The Little Mermaid (1989)

Posted by on Jan 2, 2012 in Song & Dance | 0 comments

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Disclaimer: Some disturbing sexual implications.

With The Little Mermaid, Disney introduced the world to a new kind of animated feature and ushered in an era of modern classics that include Beauty and the Beast, The Lion King, and Aladdin. At the time, The Little Mermaid seemed comparable to Snow White and the Seven Dwarfs, not for classic film status, but for beginning a string of incredible animated films (Pinocchio, Fantasia, et al) known for impeccable visuals and smashing soundtracks.

Not only did Disney set a new standard for animated releases, it also presented a new breed of female protagonists. Instead of the all-too-familiar passive damsel in distress, The Little Mermaid presents a strong and independent female lead. Through her rebelliousness, we recognize Ariel (Jodi Benson) as a typical teen, who grows increasingly curious about the opposite sex and disobeys her over-protective father (and ruler of the deep) King Triton by frequently visiting “the surface.” While Triton (Kenneth Mars) believes humans to be vicious savages incapable of feeling, Ariel has faith in their kind.

Very loosely based on Hans Christian Mermaid2Andersen’s fairy tale, the mermaid Ariel falls in love with a human prince (Christopher Daniel Barnes). With nowhere to turn, Ariel visits Ursula the sea witch (Pat Carroll), who concocts a potion that will make Ariel human for three days. During that time, Prince Eric must fall in love with Ariel or her soul will become part of Ursula’s creepy, wavering garden. To make things worse, Ariel must do so without her voice. So despite the strong, independent character, Disney forces Ariel to win over a prince using only her body. “On land it’s much preferred for ladies not to say a word,” Ursula bellows in the song Poor Unfortunate Souls. Thankfully, Ariel won’t get her man until her voice comes back, but it’s still a rather disturbing implication.

Despite her independence, Ariel is not alone in her quest. The film’s supporting characters, in fact, take the film from merely romantic to exciting, funny, and horrifying. A timid fish named Flounder (Jason Marin) and an idiotic seagull named Scuttle (Buddy Hackett) join Ariel throughout her misadventures. For guidance (a la Jiminy Cricket), King Triton assigns a musical crab named Sebastian (Samuel E. Wright) to follow her around. These characters provide much of the film’s comic relief, especially a wonderful duel between Sebastian and a French chef. On the flip side is Ursula, one of Disney’s most deliciously evil villains. Joined by growling eels Flotsam and Jetsum, Ursula carries out her villainous duties with a strange pizzazz and flair reminiscent of Tim Curry in The Rocky Horror Picture Show.

Though The Little Mermaid is not as polished as subsequent releases, several scenes help to establish that sense of visual wonderment present in all great Disney movies. Take, for instance, a shark attack that takes place in a sunken ship, or a series of explosions that lead up to a shipwreck, or the final epic-scale showdown with Ursula. As with most great escapist films, The Little Mermaid establishes a land of wonder that we want to be a part of, from Triton’s shimmering castle and Ariel’s hideout to Ursula’s dark lair. The visual ecstasy comes thanks to the development of a new computer-assisted animation system that would eventually become commonplace in future releases.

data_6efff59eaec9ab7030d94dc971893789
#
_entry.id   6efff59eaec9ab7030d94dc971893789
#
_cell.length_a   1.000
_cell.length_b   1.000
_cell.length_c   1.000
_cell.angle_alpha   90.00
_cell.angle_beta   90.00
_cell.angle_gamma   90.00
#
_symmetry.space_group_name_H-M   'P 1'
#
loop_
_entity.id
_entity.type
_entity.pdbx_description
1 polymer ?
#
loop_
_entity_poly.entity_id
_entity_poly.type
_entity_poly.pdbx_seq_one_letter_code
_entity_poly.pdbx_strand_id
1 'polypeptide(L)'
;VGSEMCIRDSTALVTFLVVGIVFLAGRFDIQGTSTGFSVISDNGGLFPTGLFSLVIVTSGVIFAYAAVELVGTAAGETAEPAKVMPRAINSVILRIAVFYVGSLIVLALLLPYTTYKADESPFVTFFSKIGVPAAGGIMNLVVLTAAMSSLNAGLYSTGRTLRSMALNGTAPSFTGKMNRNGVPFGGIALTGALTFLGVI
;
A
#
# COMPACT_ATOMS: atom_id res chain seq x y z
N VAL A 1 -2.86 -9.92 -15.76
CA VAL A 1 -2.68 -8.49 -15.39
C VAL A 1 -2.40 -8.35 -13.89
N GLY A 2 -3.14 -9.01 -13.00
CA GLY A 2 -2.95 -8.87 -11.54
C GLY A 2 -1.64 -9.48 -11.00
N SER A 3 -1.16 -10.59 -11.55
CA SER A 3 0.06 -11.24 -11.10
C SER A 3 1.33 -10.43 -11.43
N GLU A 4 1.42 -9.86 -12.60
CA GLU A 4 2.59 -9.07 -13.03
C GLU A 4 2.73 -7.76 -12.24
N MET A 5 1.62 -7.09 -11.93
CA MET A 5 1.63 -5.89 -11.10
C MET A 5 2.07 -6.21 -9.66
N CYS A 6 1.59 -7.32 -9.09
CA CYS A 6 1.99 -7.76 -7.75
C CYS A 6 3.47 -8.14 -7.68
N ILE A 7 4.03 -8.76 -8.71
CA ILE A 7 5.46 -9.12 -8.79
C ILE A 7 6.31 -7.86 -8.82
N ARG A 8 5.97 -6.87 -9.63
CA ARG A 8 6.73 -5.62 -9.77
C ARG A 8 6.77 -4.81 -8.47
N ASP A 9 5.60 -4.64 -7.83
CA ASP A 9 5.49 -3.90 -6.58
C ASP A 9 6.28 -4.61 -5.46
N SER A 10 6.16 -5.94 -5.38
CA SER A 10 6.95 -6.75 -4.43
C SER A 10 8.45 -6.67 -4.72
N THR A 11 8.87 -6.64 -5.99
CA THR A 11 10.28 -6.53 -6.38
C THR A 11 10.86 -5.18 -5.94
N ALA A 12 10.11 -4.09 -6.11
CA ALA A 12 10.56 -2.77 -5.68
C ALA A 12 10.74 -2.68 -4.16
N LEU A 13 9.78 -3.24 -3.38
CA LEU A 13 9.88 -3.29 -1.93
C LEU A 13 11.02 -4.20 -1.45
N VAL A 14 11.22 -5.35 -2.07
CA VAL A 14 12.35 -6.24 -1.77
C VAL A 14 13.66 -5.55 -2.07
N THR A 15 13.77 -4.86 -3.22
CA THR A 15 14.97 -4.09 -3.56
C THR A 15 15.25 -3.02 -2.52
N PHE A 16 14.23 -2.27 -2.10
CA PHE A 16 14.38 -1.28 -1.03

Though the lands and characters are wonderful, the true star and spectacle of The Little Mermaid comes from Alan Menken and Howard Ashman, the songwriting team responsible for three Oscar nominations and two statuettes (the first for Disney since 1971), and the subsequent classic Beauty and the Beast. The tunes themselves are in an elite group of Disney’s most hummable musical sensations, and the lyrics only strengthen their lasting power.

Take Ariel’s ballad Part of Your World, which explains her fascination with the human world (“I wanna be where the people are/ I wanna see, wanna see ‘em dancin’/ walking around on those – what do you call them? – oh yeah, feet.”) at the same time as cathartically releasing angst (“Betcha on land they understand/ they don’t reprimand their daughters.”), while she gives us a tour of her treasure-filled grotto and swirls toward the surface. The Oscar-nominated songs Under the Sea and Kiss the Girl have Sebastian at the helm in a celebration of all things beneath the surface in a Rastafarian style and a sweet romantic selection that sounds like a Harry Belafonte tune.

The brief period of Disney amazement that The Little Mermaid spurred has long-since faded (though it did inspire Hayao Miyazaki to make 2009’s Ponyo) and the era that followed found Disney fascinated with legendary historical figures such as Mulan, Hercules, The Hunchback of Notre Dame, and Pocahontas, but left less to admire. Thanks to Pixar features, Disney is still competing in the animation world, but clinging on for dear life. Hopefully, for Disney and the audience, the near future will see a movie swim by and clear the drought with a refreshing piece of entertainment, just like The Little Mermaid did.

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